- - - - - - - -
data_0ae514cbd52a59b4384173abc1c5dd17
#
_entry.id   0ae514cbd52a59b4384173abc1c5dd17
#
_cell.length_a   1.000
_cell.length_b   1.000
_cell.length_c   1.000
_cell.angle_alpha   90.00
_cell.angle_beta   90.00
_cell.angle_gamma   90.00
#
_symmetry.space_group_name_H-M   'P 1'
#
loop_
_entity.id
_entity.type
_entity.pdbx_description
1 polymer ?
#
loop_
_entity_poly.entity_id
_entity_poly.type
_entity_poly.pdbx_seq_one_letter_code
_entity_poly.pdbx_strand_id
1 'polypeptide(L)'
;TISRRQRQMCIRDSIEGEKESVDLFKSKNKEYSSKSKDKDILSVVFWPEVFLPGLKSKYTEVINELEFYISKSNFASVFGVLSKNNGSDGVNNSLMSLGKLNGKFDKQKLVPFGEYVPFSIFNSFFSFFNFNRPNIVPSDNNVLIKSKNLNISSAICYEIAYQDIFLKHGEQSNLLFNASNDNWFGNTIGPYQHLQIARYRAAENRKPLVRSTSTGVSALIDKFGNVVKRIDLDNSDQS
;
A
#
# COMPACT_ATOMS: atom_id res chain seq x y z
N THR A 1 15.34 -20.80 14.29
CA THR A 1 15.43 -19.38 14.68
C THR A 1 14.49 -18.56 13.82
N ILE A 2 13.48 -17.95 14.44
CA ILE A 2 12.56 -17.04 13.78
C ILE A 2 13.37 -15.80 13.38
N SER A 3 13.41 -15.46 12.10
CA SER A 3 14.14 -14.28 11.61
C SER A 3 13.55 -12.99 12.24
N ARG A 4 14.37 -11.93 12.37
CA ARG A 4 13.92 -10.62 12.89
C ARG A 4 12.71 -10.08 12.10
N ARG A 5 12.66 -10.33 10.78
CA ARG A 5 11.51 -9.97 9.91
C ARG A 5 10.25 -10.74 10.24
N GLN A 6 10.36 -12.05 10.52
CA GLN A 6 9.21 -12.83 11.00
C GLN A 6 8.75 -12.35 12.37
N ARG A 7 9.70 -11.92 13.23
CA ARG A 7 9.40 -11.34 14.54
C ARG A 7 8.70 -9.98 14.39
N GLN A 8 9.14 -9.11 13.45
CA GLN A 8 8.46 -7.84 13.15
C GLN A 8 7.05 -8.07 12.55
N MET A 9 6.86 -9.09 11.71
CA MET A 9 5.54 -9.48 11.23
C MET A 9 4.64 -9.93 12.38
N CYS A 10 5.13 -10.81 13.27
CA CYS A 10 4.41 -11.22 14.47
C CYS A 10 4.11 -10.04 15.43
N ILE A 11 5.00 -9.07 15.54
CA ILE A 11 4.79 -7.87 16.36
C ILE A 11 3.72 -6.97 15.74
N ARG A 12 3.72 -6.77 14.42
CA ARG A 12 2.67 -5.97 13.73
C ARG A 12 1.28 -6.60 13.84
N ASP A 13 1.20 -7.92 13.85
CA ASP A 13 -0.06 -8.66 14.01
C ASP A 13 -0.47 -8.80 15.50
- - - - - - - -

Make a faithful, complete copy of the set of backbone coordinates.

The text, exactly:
data_0ae514cbd52a59b4384173abc1c5dd17
#
_entry.id   0ae514cbd52a59b4384173abc1c5dd17
#
_cell.length_a   1.000
_cell.length_b   1.000
_cell.length_c   1.000
_cell.angle_alpha   90.00
_cell.angle_beta   90.00
_cell.angle_gamma   90.00
#
_symmetry.space_group_name_H-M   'P 1'
#
loop_
_entity.id
_entity.type
_entity.pdbx_description
1 polymer ?
#
loop_
_entity_poly.entity_id
_entity_poly.type
_entity_poly.pdbx_seq_one_letter_code
_entity_poly.pdbx_strand_id
1 'polypeptide(L)'
;TISRRQRQMCIRDSIEGEKESVDLFKSKNKEYSSKSKDKDILSVVFWPEVFLPGLKSKYTEVINELEFYISKSNFASVFGVLSKNNGSDGVNNSLMSLGKLNGKFDKQKLVPFGEYVPFSIFNSFFSFFNFNRPNIVPSDNNVLIKSKNLNISSAICYEIAYQDIFLKHGEQSNLLFNASNDNWFGNTIGPYQHLQIARYRAAENRKPLVRSTSTGVSALIDKFGNVVKRIDLDNSDQS
;
A
#
# COMPACT_ATOMS: atom_id res chain seq x y z
N THR A 1 15.34 -20.80 14.29
CA THR A 1 15.43 -19.38 14.68
C THR A 1 14.49 -18.56 13.82
N ILE A 2 13.48 -17.95 14.44
CA ILE A 2 12.56 -17.04 13.78
C ILE A 2 13.37 -15.80 13.38
N SER A 3 13.41 -15.46 12.10
CA SER A 3 14.14 -14.28 11.61
C SER A 3 13.55 -12.99 12.24
N ARG A 4 14.37 -11.93 12.37
CA ARG A 4 13.92 -10.62 12.89
C ARG A 4 12.71 -10.08 12.10
N ARG A 5 12.66 -10.33 10.78
CA ARG A 5 11.51 -9.97 9.91
C ARG A 5 10.25 -10.74 10.24
N GLN A 6 10.36 -12.05 10.52
CA GLN A 6 9.21 -12.83 11.00
C GLN A 6 8.75 -12.35 12.37
N ARG A 7 9.70 -11.92 13.23
CA ARG A 7 9.40 -11.34 14.54
C ARG A 7 8.70 -9.98 14.39
N GLN A 8 9.14 -9.11 13.45
CA GLN A 8 8.46 -7.84 13.15
C GLN A 8 7.05 -8.07 12.55
N MET A 9 6.86 -9.09 11.71
CA MET A 9 5.54 -9.48 11.23
C MET A 9 4.64 -9.93 12.38
N CYS A 10 5.13 -10.81 13.27
CA CYS A 10 4.41 -11.22 14.47
C CYS A 10 4.11 -10.04 15.43
N ILE A 11 5.00 -9.07 15.54
CA ILE A 11 4.79 -7.87 16.36
C ILE A 11 3.72 -6.97 15.74
N ARG A 12 3.72 -6.77 14.42
CA ARG A 12 2.67 -5.97 13.73
C ARG A 12 1.28 -6.60 13.84
N ASP A 13 1.20 -7.92 13.85
CA ASP A 13 -0.06 -8.66 14.01
C ASP A 13 -0.47 -8.80 15.50